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DP Make Up Kit

Published : 14th August 2011

I'm looking for tips on tools (make up products) and technique for taking the shine off an interview subject. (when it can't be done by a proper make up person).

thanks in advance,
Phil Cormier, DP, Falmouth, Maine


>> tools (make up products) and technique for taking the shine off an interview subject. (when it can't >>be done by a proper make up person).

BodyShop and MAC both make small absorbent papers that come in little packages that seem to work quite well.

What's nice about these is you can hand them to the person so they can mop themselves up and not get all self-conscious about the whole process of being on camera.

Anything beyond that seems a bit risky to me!

David Perrault, CSC


David Perrault wrote:

>>BodyShop and MAC both make small absorbent papers that come in little packages that seem to >>work quite well.

I've been on shoots where they used these before too. They're also not messy. I think I saw "rice paper" on the packaging.

If you need something you can easily pick up on the way to a shoot or have a PA run out to buy, I keep a Maybelline Shine Free Oil-control pressed powder in my camera bag. I bought it at a simple drug store for about $3 and the applicator pad comes with it. It comes in five colours, but I just have the Ivory.

Steve Hullfish
contributor: www.provideocoalition.com


I pretty much use what David and Steve recommend....

I have some BodyShop blotting tissues... the ones I have right now don’t have powder, but they make some that do.

I also bring Cornsilk No Color pressed powder, and some extra pads/sponges since we throw them away after each use (don’t want to hand a used pad to someone).

I’m not especially tied to these brands and products...I mean, they work fine for interviews (and were recommended to me by some other folks who use them), but I’m sure there are other brands that work just as well...

Jim Feeley
Producer, journalist, mixer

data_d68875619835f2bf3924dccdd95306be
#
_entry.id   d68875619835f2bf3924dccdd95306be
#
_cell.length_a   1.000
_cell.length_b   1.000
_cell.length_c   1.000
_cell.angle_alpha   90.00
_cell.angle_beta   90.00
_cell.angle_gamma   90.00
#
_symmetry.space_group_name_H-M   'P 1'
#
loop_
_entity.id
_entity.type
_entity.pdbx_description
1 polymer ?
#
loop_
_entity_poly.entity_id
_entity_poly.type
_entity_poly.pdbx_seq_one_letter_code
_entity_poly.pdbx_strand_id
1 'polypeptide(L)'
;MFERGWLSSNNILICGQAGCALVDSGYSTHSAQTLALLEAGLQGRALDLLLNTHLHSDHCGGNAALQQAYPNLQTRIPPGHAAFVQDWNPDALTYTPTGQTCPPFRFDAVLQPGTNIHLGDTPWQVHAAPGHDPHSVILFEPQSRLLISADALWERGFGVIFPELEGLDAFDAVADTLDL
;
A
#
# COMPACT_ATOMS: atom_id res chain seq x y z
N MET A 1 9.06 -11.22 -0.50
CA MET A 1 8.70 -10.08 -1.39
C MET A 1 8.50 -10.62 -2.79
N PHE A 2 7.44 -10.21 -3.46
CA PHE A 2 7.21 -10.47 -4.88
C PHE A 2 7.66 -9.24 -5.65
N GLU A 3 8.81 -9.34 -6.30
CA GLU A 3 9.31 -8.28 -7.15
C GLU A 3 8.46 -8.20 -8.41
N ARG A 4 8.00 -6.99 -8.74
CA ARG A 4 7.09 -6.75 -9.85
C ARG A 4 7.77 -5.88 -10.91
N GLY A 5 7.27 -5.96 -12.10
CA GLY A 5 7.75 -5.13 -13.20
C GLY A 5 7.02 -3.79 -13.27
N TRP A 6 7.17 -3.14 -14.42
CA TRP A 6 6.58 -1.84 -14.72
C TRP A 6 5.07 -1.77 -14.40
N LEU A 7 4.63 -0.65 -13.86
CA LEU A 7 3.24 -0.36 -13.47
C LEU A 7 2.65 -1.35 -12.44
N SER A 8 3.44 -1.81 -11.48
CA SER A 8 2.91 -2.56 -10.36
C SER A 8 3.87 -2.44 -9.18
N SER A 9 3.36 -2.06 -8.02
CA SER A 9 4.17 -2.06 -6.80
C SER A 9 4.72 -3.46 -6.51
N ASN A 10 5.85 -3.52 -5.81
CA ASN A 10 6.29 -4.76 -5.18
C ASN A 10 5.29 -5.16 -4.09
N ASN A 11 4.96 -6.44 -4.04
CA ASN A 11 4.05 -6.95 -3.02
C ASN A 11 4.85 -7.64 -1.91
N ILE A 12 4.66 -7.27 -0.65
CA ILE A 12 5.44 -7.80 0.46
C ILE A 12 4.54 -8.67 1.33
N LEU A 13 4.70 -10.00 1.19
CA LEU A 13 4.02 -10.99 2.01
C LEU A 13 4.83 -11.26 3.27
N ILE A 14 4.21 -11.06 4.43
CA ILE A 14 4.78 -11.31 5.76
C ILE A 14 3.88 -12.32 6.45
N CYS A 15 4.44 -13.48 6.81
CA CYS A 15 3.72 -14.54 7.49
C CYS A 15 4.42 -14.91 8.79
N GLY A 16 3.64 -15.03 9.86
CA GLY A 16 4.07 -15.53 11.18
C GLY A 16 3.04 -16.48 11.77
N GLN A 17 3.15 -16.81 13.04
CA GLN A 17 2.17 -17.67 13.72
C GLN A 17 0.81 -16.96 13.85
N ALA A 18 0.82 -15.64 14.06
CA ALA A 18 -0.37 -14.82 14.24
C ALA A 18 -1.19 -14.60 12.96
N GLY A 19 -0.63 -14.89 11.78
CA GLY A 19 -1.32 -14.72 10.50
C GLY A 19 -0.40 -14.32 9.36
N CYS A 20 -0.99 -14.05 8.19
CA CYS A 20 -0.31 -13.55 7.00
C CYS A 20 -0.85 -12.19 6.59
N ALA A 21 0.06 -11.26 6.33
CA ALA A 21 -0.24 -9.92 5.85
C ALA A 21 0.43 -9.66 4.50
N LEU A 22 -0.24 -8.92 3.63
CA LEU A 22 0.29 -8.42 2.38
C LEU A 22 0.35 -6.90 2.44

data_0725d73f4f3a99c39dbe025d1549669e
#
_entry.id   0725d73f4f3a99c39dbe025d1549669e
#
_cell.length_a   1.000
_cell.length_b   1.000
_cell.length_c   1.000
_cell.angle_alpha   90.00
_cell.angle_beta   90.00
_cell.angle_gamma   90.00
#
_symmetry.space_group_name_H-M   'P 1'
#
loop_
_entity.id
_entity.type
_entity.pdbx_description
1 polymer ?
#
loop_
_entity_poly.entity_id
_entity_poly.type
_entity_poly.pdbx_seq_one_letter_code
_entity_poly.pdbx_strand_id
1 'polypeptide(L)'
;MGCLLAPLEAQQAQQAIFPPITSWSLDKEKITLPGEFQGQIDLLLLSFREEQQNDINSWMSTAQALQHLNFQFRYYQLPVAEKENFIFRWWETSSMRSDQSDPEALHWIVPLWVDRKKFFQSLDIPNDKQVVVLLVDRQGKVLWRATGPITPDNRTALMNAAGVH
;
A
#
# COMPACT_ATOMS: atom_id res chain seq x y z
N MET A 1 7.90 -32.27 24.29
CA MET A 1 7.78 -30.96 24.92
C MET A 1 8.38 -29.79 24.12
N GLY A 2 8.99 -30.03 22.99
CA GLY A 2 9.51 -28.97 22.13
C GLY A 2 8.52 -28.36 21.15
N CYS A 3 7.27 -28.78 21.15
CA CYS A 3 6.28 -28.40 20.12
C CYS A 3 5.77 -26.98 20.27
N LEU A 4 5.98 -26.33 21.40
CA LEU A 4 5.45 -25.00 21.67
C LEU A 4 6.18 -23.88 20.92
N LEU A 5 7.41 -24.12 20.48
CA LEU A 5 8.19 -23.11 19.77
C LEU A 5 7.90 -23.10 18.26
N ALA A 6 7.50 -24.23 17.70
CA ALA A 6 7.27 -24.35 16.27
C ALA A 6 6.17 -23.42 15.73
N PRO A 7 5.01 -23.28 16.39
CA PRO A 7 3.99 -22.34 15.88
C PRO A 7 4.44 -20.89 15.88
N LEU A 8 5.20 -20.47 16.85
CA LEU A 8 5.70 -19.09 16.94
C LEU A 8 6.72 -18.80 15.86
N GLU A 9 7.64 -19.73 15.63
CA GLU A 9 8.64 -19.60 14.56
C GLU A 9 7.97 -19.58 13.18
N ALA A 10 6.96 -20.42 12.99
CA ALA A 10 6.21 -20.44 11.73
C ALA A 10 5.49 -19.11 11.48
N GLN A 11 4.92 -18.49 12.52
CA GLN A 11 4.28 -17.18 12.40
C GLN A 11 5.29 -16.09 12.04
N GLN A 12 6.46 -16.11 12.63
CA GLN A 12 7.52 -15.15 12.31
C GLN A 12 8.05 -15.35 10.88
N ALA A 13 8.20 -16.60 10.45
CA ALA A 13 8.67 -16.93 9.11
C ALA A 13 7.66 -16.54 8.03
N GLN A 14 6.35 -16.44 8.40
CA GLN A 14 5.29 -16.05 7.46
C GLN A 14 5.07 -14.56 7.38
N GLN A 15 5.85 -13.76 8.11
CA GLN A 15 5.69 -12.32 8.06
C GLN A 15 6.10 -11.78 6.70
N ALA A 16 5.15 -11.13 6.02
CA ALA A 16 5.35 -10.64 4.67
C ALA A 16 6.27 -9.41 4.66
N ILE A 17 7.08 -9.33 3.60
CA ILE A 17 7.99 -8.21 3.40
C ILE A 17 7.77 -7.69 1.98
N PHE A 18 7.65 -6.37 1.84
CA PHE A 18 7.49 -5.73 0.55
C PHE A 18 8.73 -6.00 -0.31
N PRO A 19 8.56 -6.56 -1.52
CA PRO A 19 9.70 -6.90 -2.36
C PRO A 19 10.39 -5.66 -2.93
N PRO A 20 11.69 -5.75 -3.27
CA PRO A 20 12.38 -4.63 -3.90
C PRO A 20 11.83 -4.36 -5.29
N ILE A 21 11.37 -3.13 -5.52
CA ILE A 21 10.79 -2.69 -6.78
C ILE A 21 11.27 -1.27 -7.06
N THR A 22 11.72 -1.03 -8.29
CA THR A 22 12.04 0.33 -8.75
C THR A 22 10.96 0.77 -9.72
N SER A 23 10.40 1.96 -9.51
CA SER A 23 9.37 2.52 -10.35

Near San Francisco USA


>>I bought it at a simple drug store for about $3 and the applicator pad comes with it.

One person per applicator... Right? You really shouldn't re-use these on another person.

David Perrault, CSC


Phil Cormier wrote:

>>I'm looking for tips on tools (make up products) and technique for taking the shine off an interview >>subject (when it can't be done by a proper make up person)

In many situations I use a Schneider Tru-Pol polarizer to control shiny skin conditions. Of course it affects many other reflections at the same time which you can't always separate from the problematic skin reflections. I consider it be a cameraman's makeup product as much as any powder, blotter or lotion.

Roberto Schaefer, asc
I guess you can tell that I'm still recuperating...in Pascagoula, Ms


I try to use hypoallergenic brands, Clinique is one that has been recommended to me. If I'm going to apply makeup to someone who doesn't normally wear it (docco interviews etc.) then I don't want them breaking out in hives thirty seconds later....

George Hupka
Director/DP, Downstream Pictures
Saskatoon, Canada
Listmum, Cinematography Mailing List


Lancombe T-Zone Mattifier. That and a couple of applicator pads and you're in business. I've got an emergency supply I keep on hand. It's great as it works on everyone. It's also easier to put on homophobic executives as it's just a gel.

Buy two at the Lancombe counter at Macy's and you'll get a free "gift  with purchase". Or go to the drug store--there's other brands out there that do the same thing.

It only reduces shine. If someone starts complaining that I should have brought powder to cover up blemishes I tell them that they needed to hire a professional makeup artist who would stock that kind of thing.

Art Adams | DoP
San Jose | ca | USA
415.760.5167
www.artadams.net
http://provideocoalition.com/index.php/aadams